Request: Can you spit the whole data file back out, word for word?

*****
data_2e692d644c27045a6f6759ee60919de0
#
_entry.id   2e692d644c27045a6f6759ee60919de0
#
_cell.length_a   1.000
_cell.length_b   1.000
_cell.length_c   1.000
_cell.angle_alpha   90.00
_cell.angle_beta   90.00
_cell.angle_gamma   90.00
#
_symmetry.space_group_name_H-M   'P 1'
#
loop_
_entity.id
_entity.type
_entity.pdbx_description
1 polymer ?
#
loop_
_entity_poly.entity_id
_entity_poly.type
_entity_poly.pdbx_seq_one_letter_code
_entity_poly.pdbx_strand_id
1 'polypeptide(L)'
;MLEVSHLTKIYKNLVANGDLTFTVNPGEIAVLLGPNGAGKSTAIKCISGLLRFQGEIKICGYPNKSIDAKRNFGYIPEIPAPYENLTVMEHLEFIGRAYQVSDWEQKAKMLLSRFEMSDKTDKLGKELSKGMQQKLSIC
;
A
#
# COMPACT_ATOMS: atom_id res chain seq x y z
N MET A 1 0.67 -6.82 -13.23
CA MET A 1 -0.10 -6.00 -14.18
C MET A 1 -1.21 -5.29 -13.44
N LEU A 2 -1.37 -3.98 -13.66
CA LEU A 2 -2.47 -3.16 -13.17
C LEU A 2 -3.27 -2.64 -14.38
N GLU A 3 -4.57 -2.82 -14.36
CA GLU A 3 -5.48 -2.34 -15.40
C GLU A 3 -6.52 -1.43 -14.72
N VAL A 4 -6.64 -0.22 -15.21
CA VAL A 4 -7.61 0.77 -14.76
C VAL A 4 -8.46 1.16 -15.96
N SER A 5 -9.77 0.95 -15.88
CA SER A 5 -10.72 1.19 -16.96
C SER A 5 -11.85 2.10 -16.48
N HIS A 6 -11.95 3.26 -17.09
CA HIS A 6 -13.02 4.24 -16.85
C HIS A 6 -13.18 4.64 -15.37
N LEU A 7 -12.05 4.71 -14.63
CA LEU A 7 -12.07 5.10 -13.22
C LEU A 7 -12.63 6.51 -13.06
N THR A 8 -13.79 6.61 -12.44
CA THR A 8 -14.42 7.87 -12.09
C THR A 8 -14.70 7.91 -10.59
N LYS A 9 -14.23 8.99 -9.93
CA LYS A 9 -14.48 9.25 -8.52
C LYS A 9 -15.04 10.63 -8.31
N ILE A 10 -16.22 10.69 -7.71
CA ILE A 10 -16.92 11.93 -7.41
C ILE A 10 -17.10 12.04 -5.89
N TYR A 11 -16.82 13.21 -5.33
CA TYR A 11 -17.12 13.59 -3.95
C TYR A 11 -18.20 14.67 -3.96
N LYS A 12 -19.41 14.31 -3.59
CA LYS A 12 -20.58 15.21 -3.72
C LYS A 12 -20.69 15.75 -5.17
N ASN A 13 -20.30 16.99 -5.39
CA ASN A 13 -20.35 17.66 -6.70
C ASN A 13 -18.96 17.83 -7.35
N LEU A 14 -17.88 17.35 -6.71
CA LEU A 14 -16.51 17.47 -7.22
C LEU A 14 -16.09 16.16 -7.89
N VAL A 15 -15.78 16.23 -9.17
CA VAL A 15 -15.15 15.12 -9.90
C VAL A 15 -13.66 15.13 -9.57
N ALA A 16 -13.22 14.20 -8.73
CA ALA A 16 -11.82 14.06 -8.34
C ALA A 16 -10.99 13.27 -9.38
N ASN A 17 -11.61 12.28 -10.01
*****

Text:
data_2e692d644c27045a6f6759ee60919de0
#
_entry.id   2e692d644c27045a6f6759ee60919de0
#
_cell.length_a   1.000
_cell.length_b   1.000
_cell.length_c   1.000
_cell.angle_alpha   90.00
_cell.angle_beta   90.00
_cell.angle_gamma   90.00
#
_symmetry.space_group_name_H-M   'P 1'
#
loop_
_entity.id
_entity.type
_entity.pdbx_description
1 polymer ?
#
loop_
_entity_poly.entity_id
_entity_poly.type
_entity_poly.pdbx_seq_one_letter_code
_entity_poly.pdbx_strand_id
1 'polypeptide(L)'
;MLEVSHLTKIYKNLVANGDLTFTVNPGEIAVLLGPNGAGKSTAIKCISGLLRFQGEIKICGYPNKSIDAKRNFGYIPEIPAPYENLTVMEHLEFIGRAYQVSDWEQKAKMLLSRFEMSDKTDKLGKELSKGMQQKLSIC
;
A
#
# COMPACT_ATOMS: atom_id res chain seq x y z
N MET A 1 0.67 -6.82 -13.23
CA MET A 1 -0.10 -6.00 -14.18
C MET A 1 -1.21 -5.29 -13.44
N LEU A 2 -1.37 -3.98 -13.66
CA LEU A 2 -2.47 -3.16 -13.17
C LEU A 2 -3.27 -2.64 -14.38
N GLU A 3 -4.57 -2.82 -14.36
CA GLU A 3 -5.48 -2.34 -15.40
C GLU A 3 -6.52 -1.43 -14.72
N VAL A 4 -6.64 -0.22 -15.21
CA VAL A 4 -7.61 0.77 -14.76
C VAL A 4 -8.46 1.16 -15.96
N SER A 5 -9.77 0.95 -15.88
CA SER A 5 -10.72 1.19 -16.96
C SER A 5 -11.85 2.10 -16.48
N HIS A 6 -11.95 3.26 -17.09
CA HIS A 6 -13.02 4.24 -16.85
C HIS A 6 -13.18 4.64 -15.37
N LEU A 7 -12.05 4.71 -14.63
CA LEU A 7 -12.07 5.10 -13.22
C LEU A 7 -12.63 6.51 -13.06
N THR A 8 -13.79 6.61 -12.44
CA THR A 8 -14.42 7.87 -12.09
C THR A 8 -14.70 7.91 -10.59
N LYS A 9 -14.23 8.99 -9.93
CA LYS A 9 -14.48 9.25 -8.52
C LYS A 9 -15.04 10.63 -8.31
N ILE A 10 -16.22 10.69 -7.71
CA ILE A 10 -16.92 11.93 -7.41
C ILE A 10 -17.10 12.04 -5.89
N TYR A 11 -16.82 13.21 -5.33
CA TYR A 11 -17.12 13.59 -3.95
C TYR A 11 -18.20 14.67 -3.96
N LYS A 12 -19.41 14.31 -3.59
CA LYS A 12 -20.58 15.21 -3.72
C LYS A 12 -20.69 15.75 -5.17
N ASN A 13 -20.30 16.99 -5.39
CA ASN A 13 -20.35 17.66 -6.70
C ASN A 13 -18.96 17.83 -7.35
N LEU A 14 -17.88 17.35 -6.71
CA LEU A 14 -16.51 17.47 -7.22
C LEU A 14 -16.09 16.16 -7.89
N VAL A 15 -15.78 16.23 -9.17
CA VAL A 15 -15.15 15.12 -9.90
C VAL A 15 -13.66 15.13 -9.57
N ALA A 16 -13.22 14.20 -8.73
CA ALA A 16 -11.82 14.06 -8.34
C ALA A 16 -10.99 13.27 -9.38
N ASN A 17 -11.61 12.28 -10.01